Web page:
Explanations of names and slanguage were also very informative and interesting. I was less enthralled by the technology information. It was fun to hear about the science of beauty, but the information about magnetic levitation, hoverboards and inventions got a bit, well, technical. Although I fully admit that could be me since Uglies is one of the few straight sci-fi series I read I usually go in for fantasy which, having dragons and what not, is guaranteed to be less technical.
There is also a bit of repetition with the books revealing much of what Westerfeld puts together in Bogus to Bubbly but that is probably inevitable with an insider's guide like this. Aside from content, I liked the book's organization.
Bogus to Bubbly: An Insider's Guide to the World of Uglies (Paperback) | Secret Garden Books
It's written like a real guide with cross-referencing between sections and an index. The book also includes illustrations and maps which helped a lot to visualize the city as it was meant to be seen. While the entire book might not be read-worthy for every fan, it's very likely at least one nagging question about the series will be answered in this book.
Mine, for instance, being whether belly sensors were indeed belly button rings or not. Readers will also leave the guide with a new insight into how the writing process might work. On top of that, Bogus to Bubbly also includes a preview of Westerfeld's new series Leviathan. My only serious regret is that the Awesome Librarian Clique only warranted passing mention though since they didn't factor in the books at all, perhaps that is to be expected.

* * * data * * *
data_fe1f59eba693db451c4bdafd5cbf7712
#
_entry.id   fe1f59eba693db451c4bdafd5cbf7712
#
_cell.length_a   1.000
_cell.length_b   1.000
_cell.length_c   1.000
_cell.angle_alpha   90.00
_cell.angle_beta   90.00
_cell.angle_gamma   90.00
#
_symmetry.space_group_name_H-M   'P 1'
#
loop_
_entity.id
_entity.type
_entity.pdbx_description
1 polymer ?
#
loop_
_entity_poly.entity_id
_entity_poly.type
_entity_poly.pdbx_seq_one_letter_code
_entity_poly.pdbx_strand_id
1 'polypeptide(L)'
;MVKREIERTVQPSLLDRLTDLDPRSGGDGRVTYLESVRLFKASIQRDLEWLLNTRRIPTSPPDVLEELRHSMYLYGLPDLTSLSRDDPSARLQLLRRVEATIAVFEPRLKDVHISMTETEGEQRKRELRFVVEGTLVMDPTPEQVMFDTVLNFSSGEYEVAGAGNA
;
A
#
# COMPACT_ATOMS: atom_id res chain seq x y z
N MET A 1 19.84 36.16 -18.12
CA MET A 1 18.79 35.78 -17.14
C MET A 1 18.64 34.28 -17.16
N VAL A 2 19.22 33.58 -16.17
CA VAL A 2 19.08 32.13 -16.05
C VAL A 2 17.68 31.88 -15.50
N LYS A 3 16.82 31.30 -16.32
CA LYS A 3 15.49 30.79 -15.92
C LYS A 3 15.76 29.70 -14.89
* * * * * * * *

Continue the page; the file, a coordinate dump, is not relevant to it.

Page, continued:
You can find this review and more on my blog Miss Print Jul 14, Amelia rated it it was ok Shelves: science-fiction , dystopian. It was nice to get more of the background information to the books, although it really irks me that some things that should have been discussed more in the books were not included there.
And I don't think a whole lot of people think to pick up this book after reading the series. For example, the author recognizes that cutting is a destructive behavior and discusses it briefly in this guidebook.
Bogus to Bubbly
However, in "Pretties" and "Specials," I often had the impression that cutting was a good thing, som It was nice to get more of the background information to the books, although it really irks me that some things that should have been discussed more in the books were not included there. However, in "Pretties" and "Specials," I often had the impression that cutting was a good thing, something that kept you alive, thinking straight, and on your toes. He eventually whimpered out a slight message that it was bad, but it didn't have the weight it should have had after all the time they spent talking about how "good" cutting is.
He also never confronted the issue in "Pretties" of starving yourself for the same reason they cut themselves--to stay alert and focused. I know she tried to starve herself to try and get her cuffs off, but that didn't even work. So what was the point? These books are pretty much meant for teenage girls And the messages they may take from this books are very harmful, in my opinion: teenage drinking he points out how it dulls the senses, and yet the Crims still drink when they want to celebrate ; teenage cohabitation; reckless behavior to keep themselves alert and to defy all authority.